This is a scalable context timeline. It contains events related to the event September 10, 2001: Defense Secretary Rumsfeld Announces Defense Department Cannot Track $2.3 Trillion in Transactions. You can narrow or broaden the context of this timeline by adjusting the zoom level. The lower the scale, the more relevant the items on average will be, while the higher the scale, the less relevant the items, on average, will be.
Newly appointed Defense Secretary Donald Rumsfeld begins working to undermine the US-Soviet arms negotiation talks almost immediately. He scuttles an informal trip by Secretary of State Henry Kissinger to Moscow; when Kissinger does reach an accord with his Soviet counterparts, Rumsfeld derails it by letting it be known that the Pentagon would not agree to the deal. President Ford later recalls, “The attitude in the Defense Department made it impossible to proceed in the environment of 1976.” [Scoblic, 2008, pp. 80-81]
In a public speech to the Department of Defense, Defense Secretary Donald Rumsfeld announces that the Department of Defense “cannot track $2.3 trillion in transactions.” CBS later calculates that 25 percent of the yearly defense budget is unaccounted for, and quotes a long-time defense budget analyst: “[Their] numbers are pie in the sky. The books are cooked routinely year after year.” Coverage of this rather shocking story is nearly nonexistent given the events of the next day. [US Department of Defense, 9/10/2001; CBS News, 1/29/2002] In April 2002 it will be revealed that $1.1 trillion of the missing money comes from the 2000 fiscal year. Auditors won’t even quantify how much money is missing from fiscal year 2001, causing “some [to]fear it’s worse” than 2000. The Department of the Army will state that it won’t publish a stand-alone financial statement for 2001 because of “the loss of financial-management personnel sustained during the Sept. 11 terrorist attack.” [Insight, 4/29/2002] This $1.1 trillion plus unknown additional amounts continues to remain unaccounted for, and auditors say it may take eight years of reorganization before a proper accounting can be done. [Insight, 8/21/2003]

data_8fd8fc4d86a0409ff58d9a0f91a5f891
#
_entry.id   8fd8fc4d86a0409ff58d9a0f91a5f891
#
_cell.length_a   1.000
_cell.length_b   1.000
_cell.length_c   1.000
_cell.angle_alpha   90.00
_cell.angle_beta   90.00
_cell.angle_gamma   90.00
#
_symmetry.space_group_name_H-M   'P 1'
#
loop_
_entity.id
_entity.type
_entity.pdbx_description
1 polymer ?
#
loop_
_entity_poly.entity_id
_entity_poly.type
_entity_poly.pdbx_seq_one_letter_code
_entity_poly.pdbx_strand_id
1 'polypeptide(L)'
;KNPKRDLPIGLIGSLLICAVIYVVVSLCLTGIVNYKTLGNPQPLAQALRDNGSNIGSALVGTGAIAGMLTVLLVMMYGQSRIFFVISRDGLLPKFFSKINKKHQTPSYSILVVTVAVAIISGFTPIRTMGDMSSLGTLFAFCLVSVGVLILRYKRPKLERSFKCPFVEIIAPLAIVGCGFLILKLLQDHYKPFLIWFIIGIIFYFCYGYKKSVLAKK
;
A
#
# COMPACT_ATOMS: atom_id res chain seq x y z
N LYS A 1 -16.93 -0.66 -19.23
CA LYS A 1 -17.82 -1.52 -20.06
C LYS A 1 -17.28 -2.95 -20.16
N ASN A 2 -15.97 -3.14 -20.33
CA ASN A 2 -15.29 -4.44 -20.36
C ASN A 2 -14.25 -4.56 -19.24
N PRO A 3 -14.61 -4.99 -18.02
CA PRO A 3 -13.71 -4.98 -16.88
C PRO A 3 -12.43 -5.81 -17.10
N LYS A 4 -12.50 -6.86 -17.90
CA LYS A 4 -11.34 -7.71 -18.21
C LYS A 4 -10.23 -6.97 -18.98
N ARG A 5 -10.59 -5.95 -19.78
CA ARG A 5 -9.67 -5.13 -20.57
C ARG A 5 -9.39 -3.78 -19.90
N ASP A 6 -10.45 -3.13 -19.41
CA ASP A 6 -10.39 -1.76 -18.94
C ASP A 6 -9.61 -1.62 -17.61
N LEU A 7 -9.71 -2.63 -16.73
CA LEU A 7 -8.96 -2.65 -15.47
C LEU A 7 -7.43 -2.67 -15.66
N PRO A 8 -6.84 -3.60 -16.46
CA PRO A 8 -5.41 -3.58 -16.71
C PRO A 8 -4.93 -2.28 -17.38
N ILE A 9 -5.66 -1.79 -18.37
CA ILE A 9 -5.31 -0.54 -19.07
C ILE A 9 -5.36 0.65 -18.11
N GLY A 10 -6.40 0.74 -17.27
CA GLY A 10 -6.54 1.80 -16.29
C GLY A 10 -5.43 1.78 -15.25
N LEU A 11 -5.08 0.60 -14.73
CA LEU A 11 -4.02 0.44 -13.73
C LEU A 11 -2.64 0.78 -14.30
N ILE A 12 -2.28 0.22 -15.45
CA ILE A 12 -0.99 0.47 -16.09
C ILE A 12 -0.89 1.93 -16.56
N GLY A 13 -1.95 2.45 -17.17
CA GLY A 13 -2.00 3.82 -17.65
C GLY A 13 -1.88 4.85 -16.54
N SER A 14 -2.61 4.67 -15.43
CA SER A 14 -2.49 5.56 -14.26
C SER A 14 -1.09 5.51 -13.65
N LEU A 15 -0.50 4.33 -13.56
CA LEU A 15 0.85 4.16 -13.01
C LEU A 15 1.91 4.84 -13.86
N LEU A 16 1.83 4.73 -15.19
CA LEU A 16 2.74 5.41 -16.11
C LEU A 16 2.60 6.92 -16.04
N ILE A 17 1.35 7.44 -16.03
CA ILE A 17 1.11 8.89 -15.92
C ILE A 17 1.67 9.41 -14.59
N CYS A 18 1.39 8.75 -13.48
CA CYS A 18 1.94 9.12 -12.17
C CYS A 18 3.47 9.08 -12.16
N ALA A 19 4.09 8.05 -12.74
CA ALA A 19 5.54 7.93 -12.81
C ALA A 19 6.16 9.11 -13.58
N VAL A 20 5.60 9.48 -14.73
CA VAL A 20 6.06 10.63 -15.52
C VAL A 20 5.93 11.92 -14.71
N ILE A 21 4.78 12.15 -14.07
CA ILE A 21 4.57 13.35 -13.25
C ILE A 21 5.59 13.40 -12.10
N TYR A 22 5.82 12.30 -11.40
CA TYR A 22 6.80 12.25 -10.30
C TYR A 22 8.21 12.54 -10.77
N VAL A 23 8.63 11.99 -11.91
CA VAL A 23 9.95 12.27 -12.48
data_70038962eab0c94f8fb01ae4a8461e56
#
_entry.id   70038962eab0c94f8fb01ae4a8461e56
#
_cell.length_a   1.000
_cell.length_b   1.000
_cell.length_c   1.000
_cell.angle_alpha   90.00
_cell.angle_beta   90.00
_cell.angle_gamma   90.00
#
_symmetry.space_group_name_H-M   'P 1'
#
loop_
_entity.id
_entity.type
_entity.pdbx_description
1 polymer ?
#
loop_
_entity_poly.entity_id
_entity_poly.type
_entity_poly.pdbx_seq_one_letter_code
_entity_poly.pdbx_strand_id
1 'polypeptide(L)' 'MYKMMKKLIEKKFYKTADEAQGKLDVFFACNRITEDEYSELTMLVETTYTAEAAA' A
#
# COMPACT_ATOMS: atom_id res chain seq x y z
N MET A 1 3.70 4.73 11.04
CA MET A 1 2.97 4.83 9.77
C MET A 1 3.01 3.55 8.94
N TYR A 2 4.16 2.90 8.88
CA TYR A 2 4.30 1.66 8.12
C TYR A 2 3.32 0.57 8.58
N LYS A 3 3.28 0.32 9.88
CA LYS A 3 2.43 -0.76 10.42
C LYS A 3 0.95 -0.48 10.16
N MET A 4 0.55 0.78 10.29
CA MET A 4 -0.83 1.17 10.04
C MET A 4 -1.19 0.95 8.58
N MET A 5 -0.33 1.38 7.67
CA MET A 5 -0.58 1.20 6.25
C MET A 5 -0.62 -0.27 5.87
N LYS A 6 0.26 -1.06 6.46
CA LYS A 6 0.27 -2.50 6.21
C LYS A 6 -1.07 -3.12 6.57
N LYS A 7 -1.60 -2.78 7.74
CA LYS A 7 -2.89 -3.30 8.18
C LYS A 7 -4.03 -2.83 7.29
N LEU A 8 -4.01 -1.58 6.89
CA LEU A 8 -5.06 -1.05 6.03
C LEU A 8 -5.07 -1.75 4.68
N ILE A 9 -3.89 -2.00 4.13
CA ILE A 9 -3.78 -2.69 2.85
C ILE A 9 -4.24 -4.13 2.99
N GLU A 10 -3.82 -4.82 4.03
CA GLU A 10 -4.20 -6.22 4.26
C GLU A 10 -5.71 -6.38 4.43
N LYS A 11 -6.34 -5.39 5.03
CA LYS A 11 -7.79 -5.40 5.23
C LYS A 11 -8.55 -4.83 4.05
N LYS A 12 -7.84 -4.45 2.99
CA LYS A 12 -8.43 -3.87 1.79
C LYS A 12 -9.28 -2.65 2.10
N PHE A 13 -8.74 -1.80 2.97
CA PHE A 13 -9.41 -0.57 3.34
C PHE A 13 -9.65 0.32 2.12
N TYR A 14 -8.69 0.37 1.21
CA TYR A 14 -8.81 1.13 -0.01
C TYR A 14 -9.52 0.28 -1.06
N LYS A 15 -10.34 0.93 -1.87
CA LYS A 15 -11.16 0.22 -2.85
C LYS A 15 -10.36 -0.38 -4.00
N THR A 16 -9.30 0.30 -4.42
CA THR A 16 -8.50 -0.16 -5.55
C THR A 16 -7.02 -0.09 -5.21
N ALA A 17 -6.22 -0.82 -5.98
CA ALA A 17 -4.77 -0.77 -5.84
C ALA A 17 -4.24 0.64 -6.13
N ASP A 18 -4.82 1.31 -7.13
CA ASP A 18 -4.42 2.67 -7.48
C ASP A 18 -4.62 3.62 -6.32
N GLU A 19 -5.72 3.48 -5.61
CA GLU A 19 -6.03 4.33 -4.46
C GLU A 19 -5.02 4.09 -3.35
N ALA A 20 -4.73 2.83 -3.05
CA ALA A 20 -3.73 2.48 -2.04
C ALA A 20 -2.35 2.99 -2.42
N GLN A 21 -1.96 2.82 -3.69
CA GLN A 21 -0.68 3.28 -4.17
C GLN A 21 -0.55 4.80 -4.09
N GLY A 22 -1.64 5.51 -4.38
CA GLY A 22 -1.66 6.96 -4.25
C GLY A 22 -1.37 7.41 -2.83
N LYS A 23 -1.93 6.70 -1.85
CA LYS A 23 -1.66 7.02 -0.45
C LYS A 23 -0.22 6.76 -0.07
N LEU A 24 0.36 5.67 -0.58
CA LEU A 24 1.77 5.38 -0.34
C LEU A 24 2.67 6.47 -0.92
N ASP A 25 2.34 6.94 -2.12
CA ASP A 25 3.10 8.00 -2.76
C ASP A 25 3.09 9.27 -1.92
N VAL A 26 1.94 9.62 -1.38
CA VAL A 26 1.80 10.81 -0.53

Army-issue chemical and biological protective gear. Army-issue chemical and biological protective gear. [Source: Approved Gas Masks (.com)]Defense Secretary Donald Rumsfeld responds to a request from House member Jan Schakowsky (D-IL) to certify to Congress that US troops going to Iraq “have the minimum required levels of chem/bio protective equipment” as established by the Pentagon, even as Army units are selling the same equipment on eBay (see Early March 2003). Rumsfeld says that he cannot make such a certification. [Carter, 2004, pp. 58-61] The General Accounting Office has reported that up to 250,000 chem/bio suits are defective. Furthermore, the GAO reported that the Army has been aware of the problem since 1996. When asked by House member Dennis Kucinich (D-OH) about the deficiency in late 2002, Defense Department Inspector General Joseph Schmitz replied, “There is no such thing as perfect safety in warfare.” [United Press International, 10/1/2002]